Having a plan and getting others inspired by that plan is the best way to accomplish big things, according to Dave Holmes, a technical writer for Google Australia.
Holmes recently spoke with a combined audience of students from CPIT’s Graduate Diploma of Information Design (GDID) and industry professionals from the Technical Communicators Association of NZ (TCANZ). Describing a recent redesign of the Google Maps developers’ website, Holmes offered a simple but effective rule for project management: Plan the work, and work the plan. He used Google’s policy of ‘20% time’ – where employees are allowed to spend up to 20% of their work week on their own interests – to develop a project for redesigning the site. The real challenge, Holmes noted, was getting buy-in from the people he needed to get the project off the ground.
Holmes then shared his secret for getting that buy-in – technical writers need to talk to people. ‘Make your idea part of other people’s projects’, Holmes advised, ‘so everyone you need is as motivated and excited by it as you are.’ He offered advice on how to work with graphic designers, by inspiring them rather than prescribing specific ideas. With developers and engineers, it helps to be a ‘capital T, little w’ technical writer, who has some basic knowledge of HTML. And with managers, you show that your project has results with customers.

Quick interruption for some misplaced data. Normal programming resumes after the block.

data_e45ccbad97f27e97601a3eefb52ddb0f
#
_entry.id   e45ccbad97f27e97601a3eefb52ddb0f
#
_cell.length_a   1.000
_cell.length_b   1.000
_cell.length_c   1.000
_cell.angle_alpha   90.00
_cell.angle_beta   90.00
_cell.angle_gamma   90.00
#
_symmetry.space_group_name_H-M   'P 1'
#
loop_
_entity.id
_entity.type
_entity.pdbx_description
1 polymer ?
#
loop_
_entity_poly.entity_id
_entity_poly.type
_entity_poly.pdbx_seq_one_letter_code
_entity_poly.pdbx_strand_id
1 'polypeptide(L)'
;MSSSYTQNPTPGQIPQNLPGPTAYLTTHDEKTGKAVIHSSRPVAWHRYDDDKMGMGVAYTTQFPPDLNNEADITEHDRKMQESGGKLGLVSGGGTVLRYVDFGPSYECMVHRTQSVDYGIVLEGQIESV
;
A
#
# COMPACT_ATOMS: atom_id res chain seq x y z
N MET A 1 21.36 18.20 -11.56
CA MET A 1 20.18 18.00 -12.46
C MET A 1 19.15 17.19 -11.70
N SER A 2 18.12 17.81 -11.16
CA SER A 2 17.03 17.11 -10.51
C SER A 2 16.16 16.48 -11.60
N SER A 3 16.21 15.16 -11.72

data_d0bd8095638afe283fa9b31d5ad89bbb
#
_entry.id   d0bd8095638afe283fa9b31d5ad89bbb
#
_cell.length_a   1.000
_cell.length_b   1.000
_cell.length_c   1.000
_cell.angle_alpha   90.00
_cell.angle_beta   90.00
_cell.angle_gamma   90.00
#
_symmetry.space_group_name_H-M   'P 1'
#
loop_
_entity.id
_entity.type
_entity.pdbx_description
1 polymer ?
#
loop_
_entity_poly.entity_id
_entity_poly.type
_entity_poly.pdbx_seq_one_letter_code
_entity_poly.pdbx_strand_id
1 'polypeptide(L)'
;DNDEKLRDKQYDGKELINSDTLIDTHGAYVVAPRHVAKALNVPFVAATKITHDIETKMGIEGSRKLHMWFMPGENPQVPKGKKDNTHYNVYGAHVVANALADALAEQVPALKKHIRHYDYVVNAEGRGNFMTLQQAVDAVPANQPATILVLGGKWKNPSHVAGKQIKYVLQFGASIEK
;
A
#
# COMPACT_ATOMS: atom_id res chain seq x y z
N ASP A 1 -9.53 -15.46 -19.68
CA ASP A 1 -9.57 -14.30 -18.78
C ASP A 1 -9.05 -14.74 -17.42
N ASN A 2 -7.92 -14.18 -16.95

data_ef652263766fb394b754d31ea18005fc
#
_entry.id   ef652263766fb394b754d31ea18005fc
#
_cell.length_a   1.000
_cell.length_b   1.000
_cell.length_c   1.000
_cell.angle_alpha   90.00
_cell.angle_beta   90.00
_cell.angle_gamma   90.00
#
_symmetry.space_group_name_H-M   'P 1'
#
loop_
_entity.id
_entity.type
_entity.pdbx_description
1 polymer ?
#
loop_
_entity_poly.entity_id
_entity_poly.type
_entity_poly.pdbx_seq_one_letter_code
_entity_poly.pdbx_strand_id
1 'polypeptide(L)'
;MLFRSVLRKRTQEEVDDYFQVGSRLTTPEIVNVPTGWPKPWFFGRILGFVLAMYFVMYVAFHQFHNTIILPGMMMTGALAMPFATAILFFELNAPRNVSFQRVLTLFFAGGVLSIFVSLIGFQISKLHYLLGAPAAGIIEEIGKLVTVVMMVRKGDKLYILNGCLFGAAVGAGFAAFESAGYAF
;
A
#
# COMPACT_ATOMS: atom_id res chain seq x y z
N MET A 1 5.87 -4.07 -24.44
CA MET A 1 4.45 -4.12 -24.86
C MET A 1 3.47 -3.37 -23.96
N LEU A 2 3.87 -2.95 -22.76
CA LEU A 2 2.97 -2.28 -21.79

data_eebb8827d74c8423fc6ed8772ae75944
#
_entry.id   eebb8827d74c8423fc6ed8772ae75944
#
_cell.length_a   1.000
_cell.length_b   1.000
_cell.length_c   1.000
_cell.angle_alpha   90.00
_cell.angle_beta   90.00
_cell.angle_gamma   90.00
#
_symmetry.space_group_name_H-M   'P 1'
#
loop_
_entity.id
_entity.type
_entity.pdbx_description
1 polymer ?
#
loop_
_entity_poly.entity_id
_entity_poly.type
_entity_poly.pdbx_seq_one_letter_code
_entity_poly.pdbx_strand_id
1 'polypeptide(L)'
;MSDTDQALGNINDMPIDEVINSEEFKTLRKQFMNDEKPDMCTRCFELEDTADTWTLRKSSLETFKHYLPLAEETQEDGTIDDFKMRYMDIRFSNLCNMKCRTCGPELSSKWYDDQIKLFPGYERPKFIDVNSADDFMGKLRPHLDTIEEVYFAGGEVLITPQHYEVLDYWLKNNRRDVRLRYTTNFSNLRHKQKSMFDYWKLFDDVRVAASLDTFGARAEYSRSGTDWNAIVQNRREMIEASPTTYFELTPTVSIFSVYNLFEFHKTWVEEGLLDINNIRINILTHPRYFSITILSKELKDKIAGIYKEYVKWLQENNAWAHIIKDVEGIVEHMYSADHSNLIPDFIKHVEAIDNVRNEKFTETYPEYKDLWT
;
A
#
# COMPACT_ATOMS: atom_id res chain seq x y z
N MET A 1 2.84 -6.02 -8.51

‘We were extremely pleased to have Dave come and present to our students again this year’, said Cindy Staudt, GDID Programme Leader. ‘His talk last April helped them see that the work can be interesting and exciting – that technical writers get to do “cool things”. It was also a great opportunity to invite our industry partners along. Everyone’s curious about how things are done in a major organization like Google.’
Just as he was able to inspire his Google colleagues, Holmes inspired students and professionals alike by reminding them that technical writing has a lot of variety, which increases every day with demand for online videos, instructional content, and infographics. ‘You provide content that helps people improve themselves’, Holmes said.